Medline Plus says you should stretch at least two times a week to stay flexible, although it’s not clear whether this helps reduce injuries. Never bounce while stretching, don’t hold your stretches for more than 15 to 30 seconds and do NOT stretch cold muscles. Mayo Clinic suggests doing stretches after the warm-up or cool-down phases so your muscles will already be warm. In other words, you don’t want to start stretching first thing.
There are also different types of stretches. WebMD says dynamic stretches can mimic the movements you’ll make while playing a sport, but with less intensity. Dynamic stretches include things like walking lunges and seated shoulder stretches. See WebMD for details on how to do stretches correctly.
Staying Safe While Playing Pickleball
While you’re having fun playing pickleball, don’t forget to think about health and safety.
- Warm up. The Mayo Clinic recommends warming up by doing the activity and the movement patterns at a slow pace.
- Make sure the court is safe. Hazards such as rocks, litter, ice, or puddles could cause slips, trips or falls. Clear the hazards if possible. If you can’t clear the hazards – for example, if the entire court is wet from a recent storm – it’s probably best not to play.
- Stay hydrated. Mayo Clinic says it’s important to drink water before, during and after a workout that causes you to sweat.
- Know your limits. If you have health problems or you aren’t used to exercising, talk to your doctor to determine how to start playing safely. You may need to start out slow. If you start to feel unwell while you’re playing, take a break or stop playing for the day.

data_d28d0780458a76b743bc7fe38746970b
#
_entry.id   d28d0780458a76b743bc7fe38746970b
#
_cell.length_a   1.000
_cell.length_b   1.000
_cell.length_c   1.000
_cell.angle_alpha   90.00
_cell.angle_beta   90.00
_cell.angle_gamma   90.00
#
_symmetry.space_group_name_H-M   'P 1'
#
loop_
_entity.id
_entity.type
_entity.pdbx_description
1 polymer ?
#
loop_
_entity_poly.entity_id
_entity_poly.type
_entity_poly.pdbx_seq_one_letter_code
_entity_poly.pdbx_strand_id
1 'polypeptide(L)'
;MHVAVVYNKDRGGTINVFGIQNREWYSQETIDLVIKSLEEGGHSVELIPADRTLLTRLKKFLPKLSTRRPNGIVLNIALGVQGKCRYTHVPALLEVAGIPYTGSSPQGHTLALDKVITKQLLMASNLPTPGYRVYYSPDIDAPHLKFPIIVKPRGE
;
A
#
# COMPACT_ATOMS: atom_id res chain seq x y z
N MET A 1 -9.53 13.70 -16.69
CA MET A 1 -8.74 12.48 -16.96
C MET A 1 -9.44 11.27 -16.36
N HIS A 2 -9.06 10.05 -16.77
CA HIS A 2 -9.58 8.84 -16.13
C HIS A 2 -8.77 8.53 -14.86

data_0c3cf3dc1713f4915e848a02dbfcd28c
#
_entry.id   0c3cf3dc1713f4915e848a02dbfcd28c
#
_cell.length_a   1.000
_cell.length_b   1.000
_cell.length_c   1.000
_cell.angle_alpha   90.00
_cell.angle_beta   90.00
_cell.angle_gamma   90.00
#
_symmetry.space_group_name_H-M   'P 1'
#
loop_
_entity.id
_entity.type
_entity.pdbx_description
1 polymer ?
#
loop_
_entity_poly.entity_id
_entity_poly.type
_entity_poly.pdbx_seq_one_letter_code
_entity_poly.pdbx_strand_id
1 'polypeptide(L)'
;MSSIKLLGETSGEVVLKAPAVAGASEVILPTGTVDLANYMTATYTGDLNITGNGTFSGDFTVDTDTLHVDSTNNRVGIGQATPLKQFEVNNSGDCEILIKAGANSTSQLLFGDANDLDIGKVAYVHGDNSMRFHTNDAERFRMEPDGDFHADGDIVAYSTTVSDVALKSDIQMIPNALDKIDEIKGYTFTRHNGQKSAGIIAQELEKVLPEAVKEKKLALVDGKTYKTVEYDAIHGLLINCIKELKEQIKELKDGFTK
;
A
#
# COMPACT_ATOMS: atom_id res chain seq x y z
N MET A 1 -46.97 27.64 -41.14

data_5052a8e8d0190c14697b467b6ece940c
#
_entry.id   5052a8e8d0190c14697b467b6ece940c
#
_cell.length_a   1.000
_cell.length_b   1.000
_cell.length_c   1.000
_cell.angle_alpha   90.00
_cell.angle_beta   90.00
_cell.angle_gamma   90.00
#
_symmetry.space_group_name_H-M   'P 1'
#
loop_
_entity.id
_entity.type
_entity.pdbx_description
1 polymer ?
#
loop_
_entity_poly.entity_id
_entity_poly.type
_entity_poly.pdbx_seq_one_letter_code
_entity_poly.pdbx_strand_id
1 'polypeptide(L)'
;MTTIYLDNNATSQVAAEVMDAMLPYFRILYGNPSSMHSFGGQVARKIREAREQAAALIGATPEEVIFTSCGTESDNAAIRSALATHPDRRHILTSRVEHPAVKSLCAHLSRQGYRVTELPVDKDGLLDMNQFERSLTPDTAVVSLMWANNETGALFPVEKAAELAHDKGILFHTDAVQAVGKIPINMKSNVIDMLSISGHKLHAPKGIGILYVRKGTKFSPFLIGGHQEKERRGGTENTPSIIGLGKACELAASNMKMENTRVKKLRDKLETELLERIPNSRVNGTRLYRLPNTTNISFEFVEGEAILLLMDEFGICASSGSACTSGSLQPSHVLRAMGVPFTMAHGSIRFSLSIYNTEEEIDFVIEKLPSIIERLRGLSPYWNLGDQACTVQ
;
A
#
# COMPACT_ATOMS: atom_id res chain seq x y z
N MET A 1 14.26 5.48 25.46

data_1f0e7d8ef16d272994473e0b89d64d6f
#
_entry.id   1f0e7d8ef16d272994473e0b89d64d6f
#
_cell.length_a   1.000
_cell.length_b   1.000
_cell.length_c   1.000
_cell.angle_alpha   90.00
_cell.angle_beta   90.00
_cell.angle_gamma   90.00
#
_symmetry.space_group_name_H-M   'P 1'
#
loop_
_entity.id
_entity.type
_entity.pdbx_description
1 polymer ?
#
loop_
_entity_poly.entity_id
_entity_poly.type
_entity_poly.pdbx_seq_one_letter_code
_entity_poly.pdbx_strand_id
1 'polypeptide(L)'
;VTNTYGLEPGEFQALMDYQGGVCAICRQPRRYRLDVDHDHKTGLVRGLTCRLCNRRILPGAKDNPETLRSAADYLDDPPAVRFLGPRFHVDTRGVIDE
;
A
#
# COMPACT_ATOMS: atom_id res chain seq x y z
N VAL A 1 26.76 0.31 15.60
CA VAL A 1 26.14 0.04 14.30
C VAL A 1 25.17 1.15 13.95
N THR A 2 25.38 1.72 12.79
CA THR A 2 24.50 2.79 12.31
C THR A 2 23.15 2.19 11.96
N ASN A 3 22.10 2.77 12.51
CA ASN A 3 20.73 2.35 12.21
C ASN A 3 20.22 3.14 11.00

- Check the weather. Very hot or humid conditions could increase the risk of heat-related illness, so it may not be safe to exercise outdoors. The CDC has more information on the signs of heat-related illnesses and how to respond
- Look out for your partner. If your partner shows signs of feeling unwell, suggest a break and make sure they’re OK.
How to Start Playing
If you want to start playing pickleball, now is a great time. With so many people becoming interested in the sport, you should have no trouble finding a court and people to play with.
- Learn the rules. The rules are easy to learn. You can read a quick overview at USA Pickleball.
- Get your equipment. You’ll need a pickleball and a paddle. Your partner will need a paddle, too, so if you want to invite friends to play for the first time, you might want to pick up two, and you should probably get a couple of balls in case you lose one. You can buy a pickleball set to get everything you need at once.
- Find a court. Because the game has become so popular, there are many pickleball courts throughout the country. To find a court near you, use the USA Pickleball Places2Play search.
- Find a partner. If you don’t know anyone who plays, ask people if they want to learn it with you.
Pickleball for Seniors
Pickleball is a great way for seniors to stay active and healthy. It’s also a good way to socialize with others. You need to be careful about the injury risks, but that’s true of any type of exercise. If you’re worried about your health and safety, talk to your doctor about your concerns.